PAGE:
Maintaining an in-house email system involves major appraisal of security risks and implications for the smooth running of any business. This can involve activity far beyond the task of installing and maintenance of Microsoft Exchange systems – it involves a major focus on the security required to ensure your Exchange Server stays up and running effectively. For a full and frank assessment, it is wise to discuss your individual situation with an expert IT security consultant – every business has different needs. However, here are a few hints and tips to help direct such a discussion, and focus on the key elements of email systems security.
A mail server is a standard computer whose dedicated job is to distribute emails into and out of your company. Consider it rather like an electronic mailroom. As with a real mailroom, in small companies an existing PC can be used to manage mail. Larger companies require dedicated computer hardware to distribute and store emails.
Spam is unwanted email. It’s fairly harmless and generally just wastes your time and clogs up your system; although it can also cause offence. An integrated security system can, for example, use removal lists and sophisticated pattern-matching to weed out spam email and equally ensure wanted emails get through.
Viruses are more serious than spam. Viruses are malicious attacks on networks in general, or even your business in particular. The motive may be to disable your system, find out information about your business, theft, or simply malice. Either way, you need protection – and now’s the time to get it. Any business, even a sole trader, cannot afford to be without anti-virus protection in today’s corporate environment.
Webmail and VPNs
Webmail is the function whereby your staff can pick up their email on the move or from home. VPNs (Virtual Private Networks) are systems which allow information to be securely transferred online between branch offices or other physically removed locations over the internet. Email protection products allow you to set up such services so that whilst you’re protected, your staff has no need to sacrifice remote working.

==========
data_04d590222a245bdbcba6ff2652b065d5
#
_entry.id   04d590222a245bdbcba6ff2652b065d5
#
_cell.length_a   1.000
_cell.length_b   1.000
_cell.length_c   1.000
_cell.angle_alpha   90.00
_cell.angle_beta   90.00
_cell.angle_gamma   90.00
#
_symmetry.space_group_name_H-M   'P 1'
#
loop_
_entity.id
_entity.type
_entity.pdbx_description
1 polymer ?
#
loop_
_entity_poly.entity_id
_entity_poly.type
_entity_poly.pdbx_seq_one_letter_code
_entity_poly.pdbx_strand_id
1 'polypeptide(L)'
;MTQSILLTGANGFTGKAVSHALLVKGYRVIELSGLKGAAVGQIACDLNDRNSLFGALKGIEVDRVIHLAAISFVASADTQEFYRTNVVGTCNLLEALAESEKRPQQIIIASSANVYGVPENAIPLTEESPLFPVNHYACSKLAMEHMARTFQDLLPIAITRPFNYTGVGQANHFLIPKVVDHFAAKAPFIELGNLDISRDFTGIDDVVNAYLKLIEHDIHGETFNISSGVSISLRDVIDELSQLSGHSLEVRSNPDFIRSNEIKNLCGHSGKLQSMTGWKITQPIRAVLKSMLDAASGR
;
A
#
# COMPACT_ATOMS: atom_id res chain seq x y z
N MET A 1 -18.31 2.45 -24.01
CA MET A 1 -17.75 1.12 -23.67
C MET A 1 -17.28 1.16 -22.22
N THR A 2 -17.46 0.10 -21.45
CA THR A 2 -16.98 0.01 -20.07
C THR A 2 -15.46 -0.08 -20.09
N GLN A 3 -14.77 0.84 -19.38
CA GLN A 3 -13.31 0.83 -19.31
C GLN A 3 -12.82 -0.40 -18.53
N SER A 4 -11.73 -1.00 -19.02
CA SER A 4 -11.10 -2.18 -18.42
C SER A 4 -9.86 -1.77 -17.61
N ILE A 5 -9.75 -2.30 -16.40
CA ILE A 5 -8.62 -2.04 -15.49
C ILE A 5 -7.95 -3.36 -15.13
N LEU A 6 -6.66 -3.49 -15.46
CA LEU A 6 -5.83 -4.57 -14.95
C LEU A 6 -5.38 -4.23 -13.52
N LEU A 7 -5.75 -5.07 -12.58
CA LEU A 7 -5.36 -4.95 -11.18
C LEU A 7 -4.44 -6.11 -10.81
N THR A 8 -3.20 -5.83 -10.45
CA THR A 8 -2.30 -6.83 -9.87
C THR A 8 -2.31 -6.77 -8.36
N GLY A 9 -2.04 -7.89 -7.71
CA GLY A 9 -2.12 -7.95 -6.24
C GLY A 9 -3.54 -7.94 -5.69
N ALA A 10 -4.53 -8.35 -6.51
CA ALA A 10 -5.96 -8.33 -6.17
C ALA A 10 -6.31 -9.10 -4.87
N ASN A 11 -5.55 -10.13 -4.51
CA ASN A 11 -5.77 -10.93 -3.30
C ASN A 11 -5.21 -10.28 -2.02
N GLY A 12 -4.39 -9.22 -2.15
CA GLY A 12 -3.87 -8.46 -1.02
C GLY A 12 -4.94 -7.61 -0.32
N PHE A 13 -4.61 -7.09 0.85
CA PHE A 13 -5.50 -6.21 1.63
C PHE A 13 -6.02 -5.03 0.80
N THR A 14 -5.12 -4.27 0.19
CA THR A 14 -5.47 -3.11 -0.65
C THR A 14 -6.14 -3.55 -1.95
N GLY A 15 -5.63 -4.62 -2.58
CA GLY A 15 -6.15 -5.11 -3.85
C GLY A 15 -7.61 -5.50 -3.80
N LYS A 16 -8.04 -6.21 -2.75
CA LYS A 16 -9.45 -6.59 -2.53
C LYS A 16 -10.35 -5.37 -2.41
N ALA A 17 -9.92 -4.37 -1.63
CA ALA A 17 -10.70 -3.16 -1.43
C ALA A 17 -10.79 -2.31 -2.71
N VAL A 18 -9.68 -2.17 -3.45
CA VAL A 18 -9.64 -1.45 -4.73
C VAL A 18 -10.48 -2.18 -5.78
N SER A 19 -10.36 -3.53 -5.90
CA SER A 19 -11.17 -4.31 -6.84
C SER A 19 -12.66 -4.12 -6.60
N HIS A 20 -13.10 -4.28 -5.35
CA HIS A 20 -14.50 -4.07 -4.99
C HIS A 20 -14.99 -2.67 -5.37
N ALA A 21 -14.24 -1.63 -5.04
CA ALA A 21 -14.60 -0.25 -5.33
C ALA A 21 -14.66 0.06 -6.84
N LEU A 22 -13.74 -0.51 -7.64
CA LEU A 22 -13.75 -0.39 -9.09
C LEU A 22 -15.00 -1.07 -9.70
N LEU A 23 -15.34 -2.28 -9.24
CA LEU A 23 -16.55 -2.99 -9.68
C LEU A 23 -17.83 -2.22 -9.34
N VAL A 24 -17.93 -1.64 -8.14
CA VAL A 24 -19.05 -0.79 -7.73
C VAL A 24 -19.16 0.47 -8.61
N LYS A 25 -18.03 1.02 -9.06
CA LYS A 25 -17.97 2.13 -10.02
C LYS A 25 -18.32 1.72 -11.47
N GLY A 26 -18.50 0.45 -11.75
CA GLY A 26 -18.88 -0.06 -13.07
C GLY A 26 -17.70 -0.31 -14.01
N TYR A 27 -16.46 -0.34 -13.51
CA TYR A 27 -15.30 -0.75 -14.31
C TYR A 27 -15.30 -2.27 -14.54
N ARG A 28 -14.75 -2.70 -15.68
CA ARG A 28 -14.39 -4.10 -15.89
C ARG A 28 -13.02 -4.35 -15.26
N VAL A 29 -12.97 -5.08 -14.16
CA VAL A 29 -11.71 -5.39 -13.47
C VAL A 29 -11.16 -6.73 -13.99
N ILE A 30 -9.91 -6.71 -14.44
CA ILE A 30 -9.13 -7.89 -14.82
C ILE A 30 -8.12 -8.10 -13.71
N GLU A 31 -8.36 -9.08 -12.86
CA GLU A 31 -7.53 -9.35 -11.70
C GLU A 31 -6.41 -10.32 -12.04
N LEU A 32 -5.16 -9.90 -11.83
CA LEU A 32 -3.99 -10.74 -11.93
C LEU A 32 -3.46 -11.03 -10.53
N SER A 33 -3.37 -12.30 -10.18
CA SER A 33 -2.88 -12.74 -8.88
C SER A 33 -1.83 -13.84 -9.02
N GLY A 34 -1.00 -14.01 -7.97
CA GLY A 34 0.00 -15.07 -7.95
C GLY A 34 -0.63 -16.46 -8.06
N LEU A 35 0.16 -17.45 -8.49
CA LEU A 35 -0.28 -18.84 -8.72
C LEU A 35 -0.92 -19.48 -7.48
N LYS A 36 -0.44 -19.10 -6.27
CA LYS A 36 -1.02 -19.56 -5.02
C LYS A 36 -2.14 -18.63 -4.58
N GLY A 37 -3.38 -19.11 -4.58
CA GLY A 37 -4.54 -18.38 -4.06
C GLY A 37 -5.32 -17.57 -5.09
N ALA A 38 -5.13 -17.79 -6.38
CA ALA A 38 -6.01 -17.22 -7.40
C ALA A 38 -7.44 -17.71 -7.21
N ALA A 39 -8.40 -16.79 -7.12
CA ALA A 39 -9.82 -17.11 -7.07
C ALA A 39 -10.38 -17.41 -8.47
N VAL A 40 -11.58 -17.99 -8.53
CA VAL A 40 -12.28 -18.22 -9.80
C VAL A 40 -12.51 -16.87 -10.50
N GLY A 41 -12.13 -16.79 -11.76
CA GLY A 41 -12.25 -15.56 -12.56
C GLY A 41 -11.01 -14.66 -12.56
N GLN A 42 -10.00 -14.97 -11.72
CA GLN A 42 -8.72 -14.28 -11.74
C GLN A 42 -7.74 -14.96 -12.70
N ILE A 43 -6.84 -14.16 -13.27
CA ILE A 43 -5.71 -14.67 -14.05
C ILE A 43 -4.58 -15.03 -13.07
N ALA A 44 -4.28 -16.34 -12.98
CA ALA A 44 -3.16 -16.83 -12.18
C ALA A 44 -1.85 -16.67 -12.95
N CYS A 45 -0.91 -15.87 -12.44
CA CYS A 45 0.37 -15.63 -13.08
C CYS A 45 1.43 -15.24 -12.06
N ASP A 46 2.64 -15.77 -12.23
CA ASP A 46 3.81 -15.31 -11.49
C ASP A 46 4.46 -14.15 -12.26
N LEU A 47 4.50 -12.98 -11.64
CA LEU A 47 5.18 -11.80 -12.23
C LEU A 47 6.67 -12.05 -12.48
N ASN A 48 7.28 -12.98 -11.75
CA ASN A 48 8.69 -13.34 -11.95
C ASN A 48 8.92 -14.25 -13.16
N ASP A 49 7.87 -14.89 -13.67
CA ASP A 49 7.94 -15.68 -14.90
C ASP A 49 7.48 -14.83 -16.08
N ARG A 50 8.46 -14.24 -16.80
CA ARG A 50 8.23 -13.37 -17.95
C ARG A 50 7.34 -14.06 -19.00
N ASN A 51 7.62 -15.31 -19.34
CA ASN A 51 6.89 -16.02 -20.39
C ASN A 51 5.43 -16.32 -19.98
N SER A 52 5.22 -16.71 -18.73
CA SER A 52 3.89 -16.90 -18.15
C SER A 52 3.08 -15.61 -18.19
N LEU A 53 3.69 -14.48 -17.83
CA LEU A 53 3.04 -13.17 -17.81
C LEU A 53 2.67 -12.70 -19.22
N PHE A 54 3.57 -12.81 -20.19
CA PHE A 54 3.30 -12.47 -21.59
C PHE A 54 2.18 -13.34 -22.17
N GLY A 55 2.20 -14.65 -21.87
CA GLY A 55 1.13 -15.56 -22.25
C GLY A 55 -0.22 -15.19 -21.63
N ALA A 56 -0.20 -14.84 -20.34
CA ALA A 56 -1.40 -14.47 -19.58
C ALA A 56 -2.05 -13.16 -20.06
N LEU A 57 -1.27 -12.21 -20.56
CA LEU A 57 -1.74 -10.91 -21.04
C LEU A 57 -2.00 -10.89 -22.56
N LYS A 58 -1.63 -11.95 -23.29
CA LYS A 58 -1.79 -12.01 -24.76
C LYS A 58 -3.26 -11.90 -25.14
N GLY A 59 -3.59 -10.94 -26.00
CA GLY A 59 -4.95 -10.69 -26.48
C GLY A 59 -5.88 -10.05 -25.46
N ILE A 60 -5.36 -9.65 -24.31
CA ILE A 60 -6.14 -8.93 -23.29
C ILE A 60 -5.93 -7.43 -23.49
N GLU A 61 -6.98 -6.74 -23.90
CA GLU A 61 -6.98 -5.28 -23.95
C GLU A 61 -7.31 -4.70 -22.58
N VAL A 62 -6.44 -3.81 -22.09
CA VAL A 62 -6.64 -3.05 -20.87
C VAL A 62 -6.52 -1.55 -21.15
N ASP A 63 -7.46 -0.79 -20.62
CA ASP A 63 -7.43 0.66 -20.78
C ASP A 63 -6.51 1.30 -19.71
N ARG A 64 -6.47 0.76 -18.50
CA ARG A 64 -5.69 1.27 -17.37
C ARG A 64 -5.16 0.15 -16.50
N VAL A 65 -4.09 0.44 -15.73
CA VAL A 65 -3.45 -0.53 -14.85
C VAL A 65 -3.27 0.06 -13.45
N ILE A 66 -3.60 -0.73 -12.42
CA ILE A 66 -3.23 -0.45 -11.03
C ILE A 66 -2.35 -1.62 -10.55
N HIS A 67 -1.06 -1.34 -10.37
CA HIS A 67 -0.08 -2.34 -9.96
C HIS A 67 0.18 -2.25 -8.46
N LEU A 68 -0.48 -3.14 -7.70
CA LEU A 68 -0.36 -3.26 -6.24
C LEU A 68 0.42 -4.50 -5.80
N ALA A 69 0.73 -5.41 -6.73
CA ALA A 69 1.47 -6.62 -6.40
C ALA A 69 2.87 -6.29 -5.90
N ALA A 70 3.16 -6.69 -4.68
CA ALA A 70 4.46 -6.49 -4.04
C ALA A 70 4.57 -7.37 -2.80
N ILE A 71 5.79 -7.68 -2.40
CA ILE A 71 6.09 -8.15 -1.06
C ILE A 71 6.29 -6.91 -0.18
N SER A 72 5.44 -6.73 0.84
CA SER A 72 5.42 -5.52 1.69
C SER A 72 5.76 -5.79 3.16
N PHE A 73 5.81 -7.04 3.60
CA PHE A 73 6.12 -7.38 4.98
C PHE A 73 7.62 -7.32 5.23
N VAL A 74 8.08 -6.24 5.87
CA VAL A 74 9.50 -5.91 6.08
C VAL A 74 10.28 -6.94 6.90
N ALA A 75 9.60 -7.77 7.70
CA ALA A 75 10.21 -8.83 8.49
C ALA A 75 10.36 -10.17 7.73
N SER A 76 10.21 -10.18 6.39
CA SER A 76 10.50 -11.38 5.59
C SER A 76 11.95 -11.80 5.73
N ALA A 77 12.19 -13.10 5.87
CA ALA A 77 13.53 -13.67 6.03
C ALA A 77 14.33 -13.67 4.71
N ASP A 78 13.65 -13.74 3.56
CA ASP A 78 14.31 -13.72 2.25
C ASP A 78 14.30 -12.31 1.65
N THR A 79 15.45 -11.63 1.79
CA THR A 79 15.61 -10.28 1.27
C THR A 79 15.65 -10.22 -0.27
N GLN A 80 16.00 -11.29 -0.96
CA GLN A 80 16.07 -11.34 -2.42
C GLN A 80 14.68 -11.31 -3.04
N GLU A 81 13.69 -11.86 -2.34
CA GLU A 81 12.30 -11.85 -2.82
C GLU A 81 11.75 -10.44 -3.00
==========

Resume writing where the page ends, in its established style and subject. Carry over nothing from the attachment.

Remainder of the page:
Firewalls and Perimeter Security
Ignoring the complexities, the logic of a good firewall is to prevent any rogue activities from getting into your computer systems by stopping them at the front door before they come anywhere near your own systems. A wise move is to configure a separate, dedicated security appliance as a first and major first line of defence between the wider internet and your mail server.
About Security Appliances
You have probably heard of anti-virus software- it sits on your computer and protects against software attacks. However, a security appliance takes such protection orders of magnitude further. With a security appliance, the protective software lives on its own piece of hardware. This has several benefits. For example, all your own equipment is freed up to run your business, dedicated machinery cannot itself be compromised – it is designed to do one job alone; maintenance costs are low, as problems are easier to diagnose, and a security appliance will take care of spam and viral threats, leaving you to get on with running your business. There are many proprietary names in this field, and any IT network consultant would be able to advise on procurements and costs.
Jimi St. Pierre writes for several Office IT Equipment suppliers in the UK, including office IT hardware supplier Officemagic. The Officemagic range of IT products including desktops, laptops and peripherals can be found at => http://www.officemagic.co.uk/